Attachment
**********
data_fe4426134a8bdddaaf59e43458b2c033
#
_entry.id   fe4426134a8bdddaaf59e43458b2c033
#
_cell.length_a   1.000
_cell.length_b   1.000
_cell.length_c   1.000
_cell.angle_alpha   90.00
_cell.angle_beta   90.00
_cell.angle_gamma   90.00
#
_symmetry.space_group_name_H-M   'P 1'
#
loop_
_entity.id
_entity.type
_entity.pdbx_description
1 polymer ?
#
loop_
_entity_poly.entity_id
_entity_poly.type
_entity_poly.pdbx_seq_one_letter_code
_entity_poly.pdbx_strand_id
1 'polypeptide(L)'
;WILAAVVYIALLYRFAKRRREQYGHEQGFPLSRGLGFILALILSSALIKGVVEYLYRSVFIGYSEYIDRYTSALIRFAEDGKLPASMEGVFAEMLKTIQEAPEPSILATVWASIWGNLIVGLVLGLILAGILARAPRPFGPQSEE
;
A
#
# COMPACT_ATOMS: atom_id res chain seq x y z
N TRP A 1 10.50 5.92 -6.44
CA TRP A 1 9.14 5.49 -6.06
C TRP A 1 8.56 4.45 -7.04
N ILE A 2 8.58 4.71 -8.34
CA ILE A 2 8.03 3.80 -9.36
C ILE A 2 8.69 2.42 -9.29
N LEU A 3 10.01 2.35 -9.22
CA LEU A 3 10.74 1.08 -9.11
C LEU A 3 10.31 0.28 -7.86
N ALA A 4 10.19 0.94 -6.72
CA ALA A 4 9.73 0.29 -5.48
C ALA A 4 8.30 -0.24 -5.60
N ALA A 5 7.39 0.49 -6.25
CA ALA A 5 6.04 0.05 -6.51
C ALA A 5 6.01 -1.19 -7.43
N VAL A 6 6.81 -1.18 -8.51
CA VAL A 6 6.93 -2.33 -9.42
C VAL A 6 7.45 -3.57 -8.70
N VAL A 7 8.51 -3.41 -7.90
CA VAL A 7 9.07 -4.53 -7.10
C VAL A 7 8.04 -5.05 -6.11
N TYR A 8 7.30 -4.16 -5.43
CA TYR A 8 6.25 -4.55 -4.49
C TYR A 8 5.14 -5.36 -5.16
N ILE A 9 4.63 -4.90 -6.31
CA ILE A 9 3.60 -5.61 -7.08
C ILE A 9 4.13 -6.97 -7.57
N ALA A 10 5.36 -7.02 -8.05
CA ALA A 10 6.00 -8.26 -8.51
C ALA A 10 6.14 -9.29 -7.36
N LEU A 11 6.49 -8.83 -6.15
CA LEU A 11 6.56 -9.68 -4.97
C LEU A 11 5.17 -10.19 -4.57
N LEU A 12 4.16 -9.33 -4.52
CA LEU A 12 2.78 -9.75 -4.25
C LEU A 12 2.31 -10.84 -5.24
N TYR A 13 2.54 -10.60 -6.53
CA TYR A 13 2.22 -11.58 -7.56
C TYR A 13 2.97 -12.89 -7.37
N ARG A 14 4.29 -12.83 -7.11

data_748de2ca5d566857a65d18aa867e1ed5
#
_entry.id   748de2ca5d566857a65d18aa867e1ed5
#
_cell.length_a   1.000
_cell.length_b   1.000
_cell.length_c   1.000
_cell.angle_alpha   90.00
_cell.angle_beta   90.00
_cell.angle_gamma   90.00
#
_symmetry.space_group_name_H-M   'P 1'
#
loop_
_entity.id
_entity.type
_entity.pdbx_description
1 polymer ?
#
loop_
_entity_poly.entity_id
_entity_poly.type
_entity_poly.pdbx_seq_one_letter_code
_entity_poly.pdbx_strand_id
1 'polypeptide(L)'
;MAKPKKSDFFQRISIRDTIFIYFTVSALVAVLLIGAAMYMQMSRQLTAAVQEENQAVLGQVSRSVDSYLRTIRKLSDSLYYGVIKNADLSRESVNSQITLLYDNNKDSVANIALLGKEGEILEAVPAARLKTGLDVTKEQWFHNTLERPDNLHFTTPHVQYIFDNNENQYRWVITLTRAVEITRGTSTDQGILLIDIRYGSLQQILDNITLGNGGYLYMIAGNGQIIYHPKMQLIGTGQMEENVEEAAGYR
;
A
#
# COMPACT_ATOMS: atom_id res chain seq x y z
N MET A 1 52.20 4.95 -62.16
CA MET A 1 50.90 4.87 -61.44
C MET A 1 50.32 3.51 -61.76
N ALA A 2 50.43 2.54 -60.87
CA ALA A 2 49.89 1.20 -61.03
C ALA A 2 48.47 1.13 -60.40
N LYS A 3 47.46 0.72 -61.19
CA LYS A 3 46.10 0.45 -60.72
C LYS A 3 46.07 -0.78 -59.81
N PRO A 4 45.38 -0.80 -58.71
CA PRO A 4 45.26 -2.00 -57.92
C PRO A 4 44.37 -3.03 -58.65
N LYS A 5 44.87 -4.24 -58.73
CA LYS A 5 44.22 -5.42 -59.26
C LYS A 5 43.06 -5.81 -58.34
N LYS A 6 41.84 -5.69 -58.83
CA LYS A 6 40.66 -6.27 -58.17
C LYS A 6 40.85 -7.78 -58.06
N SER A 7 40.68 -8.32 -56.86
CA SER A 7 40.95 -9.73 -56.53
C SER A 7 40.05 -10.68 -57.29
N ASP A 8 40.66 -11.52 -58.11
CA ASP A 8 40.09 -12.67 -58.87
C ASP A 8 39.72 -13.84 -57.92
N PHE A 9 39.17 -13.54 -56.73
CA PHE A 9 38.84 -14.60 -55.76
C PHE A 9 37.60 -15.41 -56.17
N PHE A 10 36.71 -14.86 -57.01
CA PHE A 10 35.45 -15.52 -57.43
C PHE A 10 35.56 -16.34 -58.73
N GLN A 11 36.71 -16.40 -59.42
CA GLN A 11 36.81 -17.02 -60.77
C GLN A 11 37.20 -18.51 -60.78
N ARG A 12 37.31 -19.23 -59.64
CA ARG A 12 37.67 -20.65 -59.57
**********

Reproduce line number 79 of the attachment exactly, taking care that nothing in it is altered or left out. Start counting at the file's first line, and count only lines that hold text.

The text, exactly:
_cell.angle_beta   90.00